This was the advice of our taxi driver; Tom as we made our way across the River Liffey. He wasn’t wrong.
Here’s how to taste some of the best of Dublin in 24 hours.
12:00 pm Saturday A safe place to spend the night
Nudging up next to Dublin’s main shopping precinct is The Westbury on Grafton Street. The rooms are modern; with flat screen televisions and large postered beds. There are chandeliers in the lobby and there’s even a padded seat in the elevator. At night they’re kind enough to lay out some slippers out for you and leave a chocolate on your pillow.
12:30 pm A jaunt through Trinity College and a viewing of the book of Kells
If you wander down Grafton street towards the river you’ll come upon the impressive stone arches and cobbled paths of Trinity College. It’s the alma mater of Jonathan Swift and Oscar Wilde. The Old Library is also home to the illustrated Book of Kells; an Irish treasure that dates back to 800 AD. A quick taste of some culture and let the smell of old and precious books in the Long Room upstairs should help you work up an appetite.
Book of Kells
Trinity College, College Green, Dublin 2
Mon-Sat 9.30am-5pm; Sun noon-4.30pm; adults €9
13:30 A taste of shepherd’s pie and rabbit stew
If you cross over the river at the Ha’penny Bridge and you’ll soon come across The Winding Stair. Literature and libation have a cosy friendship in Dublin. So what better place for lunch than above a cherished book store? The green fronted shop downstairs has been a much loved gathering place for Irish writers and artists since the 1970′s. The walls of the revamped bistro upstairs are lined with both wine and books, but there’s plenty of interesting things to read on the menu. Here you’ll get classic Irish dishes made with organic and local produce. Order a rabbit stew and you’ll discover a bowl nurturing as a Beatrix Potter tale. A shepherd’s pie brings a robust base of mince and peas, topped with a rich and cheesey mound of mashed potato. For those who are drinking, there are some intriguing ales and the wine list is thoughtfully divided into themes, rather than just grape varieties.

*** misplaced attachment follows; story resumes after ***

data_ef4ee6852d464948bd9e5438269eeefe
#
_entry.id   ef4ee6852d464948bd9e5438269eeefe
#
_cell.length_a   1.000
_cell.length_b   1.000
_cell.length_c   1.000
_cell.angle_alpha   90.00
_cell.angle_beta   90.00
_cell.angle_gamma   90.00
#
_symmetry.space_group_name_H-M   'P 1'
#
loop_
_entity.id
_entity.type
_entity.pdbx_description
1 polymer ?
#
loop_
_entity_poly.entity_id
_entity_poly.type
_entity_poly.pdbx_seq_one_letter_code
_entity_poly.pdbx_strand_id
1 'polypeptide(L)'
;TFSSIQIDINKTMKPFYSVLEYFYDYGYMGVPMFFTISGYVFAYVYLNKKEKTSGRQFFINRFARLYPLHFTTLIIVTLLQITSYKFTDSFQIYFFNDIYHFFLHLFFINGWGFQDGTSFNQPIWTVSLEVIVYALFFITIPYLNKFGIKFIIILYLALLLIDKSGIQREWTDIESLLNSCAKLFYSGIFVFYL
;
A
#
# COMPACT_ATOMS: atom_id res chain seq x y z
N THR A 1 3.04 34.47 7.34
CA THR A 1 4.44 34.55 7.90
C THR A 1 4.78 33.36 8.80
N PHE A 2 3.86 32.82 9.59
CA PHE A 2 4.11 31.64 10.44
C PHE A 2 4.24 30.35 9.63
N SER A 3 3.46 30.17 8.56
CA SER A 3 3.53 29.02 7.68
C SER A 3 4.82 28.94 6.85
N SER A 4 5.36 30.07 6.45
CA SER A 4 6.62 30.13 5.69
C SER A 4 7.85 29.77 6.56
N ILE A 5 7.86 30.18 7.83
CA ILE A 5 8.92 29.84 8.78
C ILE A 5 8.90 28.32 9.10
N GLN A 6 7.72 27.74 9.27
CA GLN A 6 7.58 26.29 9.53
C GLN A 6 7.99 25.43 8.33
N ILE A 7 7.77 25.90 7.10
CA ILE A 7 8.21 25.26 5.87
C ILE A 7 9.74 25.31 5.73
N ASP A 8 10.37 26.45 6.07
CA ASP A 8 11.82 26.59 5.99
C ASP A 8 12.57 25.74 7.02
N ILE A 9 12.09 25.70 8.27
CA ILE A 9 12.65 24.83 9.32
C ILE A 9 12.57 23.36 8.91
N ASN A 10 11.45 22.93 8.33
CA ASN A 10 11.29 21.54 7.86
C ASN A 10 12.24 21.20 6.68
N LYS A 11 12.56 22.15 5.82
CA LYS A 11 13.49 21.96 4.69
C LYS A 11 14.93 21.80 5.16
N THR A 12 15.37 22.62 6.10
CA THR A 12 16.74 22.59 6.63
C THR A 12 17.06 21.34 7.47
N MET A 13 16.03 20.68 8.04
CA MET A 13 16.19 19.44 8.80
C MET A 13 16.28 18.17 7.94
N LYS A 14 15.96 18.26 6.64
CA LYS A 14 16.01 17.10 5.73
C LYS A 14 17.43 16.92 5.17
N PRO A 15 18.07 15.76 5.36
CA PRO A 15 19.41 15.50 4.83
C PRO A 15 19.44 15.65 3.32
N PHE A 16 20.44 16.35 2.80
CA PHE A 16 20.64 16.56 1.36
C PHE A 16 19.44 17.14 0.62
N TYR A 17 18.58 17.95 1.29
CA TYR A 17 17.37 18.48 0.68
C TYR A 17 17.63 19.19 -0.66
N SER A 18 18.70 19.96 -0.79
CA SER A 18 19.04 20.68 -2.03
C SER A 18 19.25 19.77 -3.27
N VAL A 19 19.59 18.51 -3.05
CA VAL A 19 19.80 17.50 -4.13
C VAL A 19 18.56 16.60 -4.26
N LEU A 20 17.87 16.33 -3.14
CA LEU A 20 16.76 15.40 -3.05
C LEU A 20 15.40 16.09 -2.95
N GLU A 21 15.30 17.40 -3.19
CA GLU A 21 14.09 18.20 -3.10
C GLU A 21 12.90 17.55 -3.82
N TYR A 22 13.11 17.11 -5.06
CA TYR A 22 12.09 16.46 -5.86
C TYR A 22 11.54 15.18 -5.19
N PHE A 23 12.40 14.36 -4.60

The Winding Stair
40, Lower Ormond Quay
Dublin 1 Dublin City
Lunch and dinner served daily, 12-3pm, 6-10.30pm (to 9.30pm Sun). Set 2/3 course lunch €17.95/22.95.
14:00 A different kind of Irish coffee at 3rd Floor Espresso
If you think an Irish coffee is made with cream and a nip of something stern, you’re partly right. But coffee in Dublin has come a long way with the advent of baristas like Colin Harmon. Two streets back from the river on the north side is 3rd Floor Espresso. It’s not on the 3rd floor; it’s in the ground floor foyer of The Twisted Pepper, which moonlights as a live music venue when the sun goes down. Here the latte art is impressive, they’re the only place in Europe to have their own uber boiler for filter coffees and they do espresso tastings which let you make an educated choice about your favoured blend. This is serious coffee, made by people who really care about what they do.
Third Floor Espresso
54 Middle Abbey Street, Dublin 1
Open:Mon – Fri: 10 – 6, Sat: 12 – 5
15:00 Guinness and whiskey ice cream at Murphy’s